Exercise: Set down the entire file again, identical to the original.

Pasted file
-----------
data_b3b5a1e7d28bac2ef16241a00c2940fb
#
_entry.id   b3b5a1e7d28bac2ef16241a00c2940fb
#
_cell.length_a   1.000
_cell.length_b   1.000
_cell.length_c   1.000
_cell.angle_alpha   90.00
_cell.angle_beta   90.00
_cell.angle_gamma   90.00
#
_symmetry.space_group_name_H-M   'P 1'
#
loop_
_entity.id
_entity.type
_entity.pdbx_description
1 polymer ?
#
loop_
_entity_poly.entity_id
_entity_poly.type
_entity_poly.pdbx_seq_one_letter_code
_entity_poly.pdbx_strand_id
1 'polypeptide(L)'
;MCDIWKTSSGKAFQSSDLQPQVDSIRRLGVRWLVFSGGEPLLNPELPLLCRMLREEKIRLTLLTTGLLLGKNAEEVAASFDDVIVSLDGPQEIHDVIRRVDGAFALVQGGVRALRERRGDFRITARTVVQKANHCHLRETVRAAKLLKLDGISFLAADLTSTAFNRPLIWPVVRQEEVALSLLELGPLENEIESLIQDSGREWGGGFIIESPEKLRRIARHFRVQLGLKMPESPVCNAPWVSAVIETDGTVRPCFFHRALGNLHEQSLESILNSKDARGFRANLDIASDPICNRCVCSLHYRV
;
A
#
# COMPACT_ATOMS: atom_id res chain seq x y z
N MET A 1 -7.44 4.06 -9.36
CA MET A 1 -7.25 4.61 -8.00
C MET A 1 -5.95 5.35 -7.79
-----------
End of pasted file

data_b3b5a1e7d28bac2ef16241a00c2940fb
#
_entry.id   b3b5a1e7d28bac2ef16241a00c2940fb
#
_cell.length_a   1.000
_cell.length_b   1.000
_cell.length_c   1.000
_cell.angle_alpha   90.00
_cell.angle_beta   90.00
_cell.angle_gamma   90.00
#
_symmetry.space_group_name_H-M   'P 1'
#
loop_
_entity.id
_entity.type
_entity.pdbx_description
1 polymer ?
#
loop_
_entity_poly.entity_id
_entity_poly.type
_entity_poly.pdbx_seq_one_letter_code
_entity_poly.pdbx_strand_id
1 'polypeptide(L)'
;MCDIWKTSSGKAFQSSDLQPQVDSIRRLGVRWLVFSGGEPLLNPELPLLCRMLREEKIRLTLLTTGLLLGKNAEEVAASFDDVIVSLDGPQEIHDVIRRVDGAFALVQGGVRALRERRGDFRITARTVVQKANHCHLRETVRAAKLLKLDGISFLAADLTSTAFNRPLIWPVVRQEEVALSLLELGPLENEIESLIQDSGREWGGGFIIESPEKLRRIARHFRVQLGLKMPESPVCNAPWVSAVIETDGTVRPCFFHRALGNLHEQSLESILNSKDARGFRANLDIASDPICNRCVCSLHYRV
;
A
#
# COMPACT_ATOMS: atom_id res chain seq x y z
N MET A 1 -7.44 4.06 -9.36
CA MET A 1 -7.25 4.61 -8.00
C MET A 1 -5.95 5.35 -7.79